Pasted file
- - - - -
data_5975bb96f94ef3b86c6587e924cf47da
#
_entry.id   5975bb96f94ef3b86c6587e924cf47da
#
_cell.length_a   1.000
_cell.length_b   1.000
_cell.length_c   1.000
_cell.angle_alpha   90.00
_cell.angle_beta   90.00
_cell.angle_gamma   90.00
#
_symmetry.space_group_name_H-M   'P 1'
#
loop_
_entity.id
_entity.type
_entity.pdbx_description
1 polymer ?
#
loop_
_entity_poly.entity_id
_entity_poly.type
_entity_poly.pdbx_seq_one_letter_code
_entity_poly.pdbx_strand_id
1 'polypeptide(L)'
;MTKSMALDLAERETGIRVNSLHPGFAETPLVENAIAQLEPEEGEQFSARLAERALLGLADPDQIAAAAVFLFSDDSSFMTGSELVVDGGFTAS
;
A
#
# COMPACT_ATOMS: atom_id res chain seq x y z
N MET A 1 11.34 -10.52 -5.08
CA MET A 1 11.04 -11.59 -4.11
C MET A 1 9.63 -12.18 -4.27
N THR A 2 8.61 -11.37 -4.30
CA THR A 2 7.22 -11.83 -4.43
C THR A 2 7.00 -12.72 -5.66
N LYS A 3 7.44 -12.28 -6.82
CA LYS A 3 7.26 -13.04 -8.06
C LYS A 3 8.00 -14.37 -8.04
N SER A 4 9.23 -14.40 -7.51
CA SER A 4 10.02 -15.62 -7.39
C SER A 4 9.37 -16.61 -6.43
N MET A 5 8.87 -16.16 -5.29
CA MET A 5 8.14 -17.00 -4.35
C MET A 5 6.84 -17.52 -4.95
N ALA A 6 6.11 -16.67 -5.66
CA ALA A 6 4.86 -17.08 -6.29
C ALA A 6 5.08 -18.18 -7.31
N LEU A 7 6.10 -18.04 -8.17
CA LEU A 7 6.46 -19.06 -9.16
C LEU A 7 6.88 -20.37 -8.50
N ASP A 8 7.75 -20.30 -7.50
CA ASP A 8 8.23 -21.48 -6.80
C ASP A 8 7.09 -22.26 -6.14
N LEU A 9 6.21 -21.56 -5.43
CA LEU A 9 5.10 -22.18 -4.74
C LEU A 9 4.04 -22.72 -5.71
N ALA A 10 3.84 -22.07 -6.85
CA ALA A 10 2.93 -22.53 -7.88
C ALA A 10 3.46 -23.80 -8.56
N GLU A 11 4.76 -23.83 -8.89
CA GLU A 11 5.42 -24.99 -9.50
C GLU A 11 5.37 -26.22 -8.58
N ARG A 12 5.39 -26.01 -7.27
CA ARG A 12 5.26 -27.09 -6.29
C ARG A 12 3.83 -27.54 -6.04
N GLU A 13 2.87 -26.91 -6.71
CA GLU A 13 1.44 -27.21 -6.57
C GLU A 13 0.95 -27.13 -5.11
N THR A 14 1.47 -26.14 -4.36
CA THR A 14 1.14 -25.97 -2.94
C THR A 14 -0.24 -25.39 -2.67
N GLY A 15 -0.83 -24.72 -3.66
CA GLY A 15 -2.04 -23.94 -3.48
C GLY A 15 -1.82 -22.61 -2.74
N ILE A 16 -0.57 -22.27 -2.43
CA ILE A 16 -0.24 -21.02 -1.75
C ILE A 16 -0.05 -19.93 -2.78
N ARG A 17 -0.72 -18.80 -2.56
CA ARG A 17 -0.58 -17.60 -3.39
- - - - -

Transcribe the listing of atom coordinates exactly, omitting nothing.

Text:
data_5975bb96f94ef3b86c6587e924cf47da
#
_entry.id   5975bb96f94ef3b86c6587e924cf47da
#
_cell.length_a   1.000
_cell.length_b   1.000
_cell.length_c   1.000
_cell.angle_alpha   90.00
_cell.angle_beta   90.00
_cell.angle_gamma   90.00
#
_symmetry.space_group_name_H-M   'P 1'
#
loop_
_entity.id
_entity.type
_entity.pdbx_description
1 polymer ?
#
loop_
_entity_poly.entity_id
_entity_poly.type
_entity_poly.pdbx_seq_one_letter_code
_entity_poly.pdbx_strand_id
1 'polypeptide(L)'
;MTKSMALDLAERETGIRVNSLHPGFAETPLVENAIAQLEPEEGEQFSARLAERALLGLADPDQIAAAAVFLFSDDSSFMTGSELVVDGGFTAS
;
A
#
# COMPACT_ATOMS: atom_id res chain seq x y z
N MET A 1 11.34 -10.52 -5.08
CA MET A 1 11.04 -11.59 -4.11
C MET A 1 9.63 -12.18 -4.27
N THR A 2 8.61 -11.37 -4.30
CA THR A 2 7.22 -11.83 -4.43
C THR A 2 7.00 -12.72 -5.66
N LYS A 3 7.44 -12.28 -6.82
CA LYS A 3 7.26 -13.04 -8.06
C LYS A 3 8.00 -14.37 -8.04
N SER A 4 9.23 -14.40 -7.51
CA SER A 4 10.02 -15.62 -7.39
C SER A 4 9.37 -16.61 -6.43
N MET A 5 8.87 -16.16 -5.29
CA MET A 5 8.14 -17.00 -4.35
C MET A 5 6.84 -17.52 -4.95
N ALA A 6 6.11 -16.67 -5.66
CA ALA A 6 4.86 -17.08 -6.29
C ALA A 6 5.08 -18.18 -7.31
N LEU A 7 6.10 -18.04 -8.17
CA LEU A 7 6.46 -19.06 -9.16
C LEU A 7 6.88 -20.37 -8.50
N ASP A 8 7.75 -20.30 -7.50
CA ASP A 8 8.23 -21.48 -6.80
C ASP A 8 7.09 -22.26 -6.14
N LEU A 9 6.21 -21.56 -5.43
CA LEU A 9 5.10 -22.18 -4.74
C LEU A 9 4.04 -22.72 -5.71
N ALA A 10 3.84 -22.07 -6.85
CA ALA A 10 2.93 -22.53 -7.88
C ALA A 10 3.46 -23.80 -8.56
N GLU A 11 4.76 -23.83 -8.89
CA GLU A 11 5.42 -24.99 -9.50
C GLU A 11 5.37 -26.22 -8.58
N ARG A 12 5.39 -26.01 -7.27
CA ARG A 12 5.26 -27.09 -6.29
C ARG A 12 3.83 -27.54 -6.04
N GLU A 13 2.87 -26.91 -6.71
CA GLU A 13 1.44 -27.21 -6.57
C GLU A 13 0.95 -27.13 -5.11
N THR A 14 1.47 -26.14 -4.36
CA THR A 14 1.14 -25.97 -2.94
C THR A 14 -0.24 -25.39 -2.67
N GLY A 15 -0.83 -24.72 -3.66
CA GLY A 15 -2.04 -23.94 -3.48
C GLY A 15 -1.82 -22.61 -2.74
N ILE A 16 -0.57 -22.27 -2.43
CA ILE A 16 -0.24 -21.02 -1.75
C ILE A 16 -0.05 -19.93 -2.78
N ARG A 17 -0.72 -18.80 -2.56
CA ARG A 17 -0.58 -17.60 -3.39